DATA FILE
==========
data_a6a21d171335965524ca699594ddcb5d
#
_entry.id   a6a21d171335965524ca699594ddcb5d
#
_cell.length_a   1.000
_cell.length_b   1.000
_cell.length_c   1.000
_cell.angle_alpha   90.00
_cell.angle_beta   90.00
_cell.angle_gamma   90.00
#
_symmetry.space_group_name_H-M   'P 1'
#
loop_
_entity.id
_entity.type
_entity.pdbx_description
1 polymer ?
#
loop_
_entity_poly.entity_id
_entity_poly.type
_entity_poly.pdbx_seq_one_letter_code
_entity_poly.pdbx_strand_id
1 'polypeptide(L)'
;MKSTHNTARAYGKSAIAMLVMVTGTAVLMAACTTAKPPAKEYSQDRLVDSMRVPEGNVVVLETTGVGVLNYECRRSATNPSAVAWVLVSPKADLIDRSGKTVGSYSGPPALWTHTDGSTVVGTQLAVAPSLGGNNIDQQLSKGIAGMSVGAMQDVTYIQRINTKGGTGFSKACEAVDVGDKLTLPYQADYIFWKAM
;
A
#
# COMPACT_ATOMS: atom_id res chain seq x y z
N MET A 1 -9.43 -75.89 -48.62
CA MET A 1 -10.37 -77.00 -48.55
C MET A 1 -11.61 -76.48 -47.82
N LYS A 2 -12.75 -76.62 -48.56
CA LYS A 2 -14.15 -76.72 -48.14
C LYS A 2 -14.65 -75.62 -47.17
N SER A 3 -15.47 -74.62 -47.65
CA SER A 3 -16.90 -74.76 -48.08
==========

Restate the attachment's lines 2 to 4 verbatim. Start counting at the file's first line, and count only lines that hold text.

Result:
#
_entry.id   a6a21d171335965524ca699594ddcb5d
#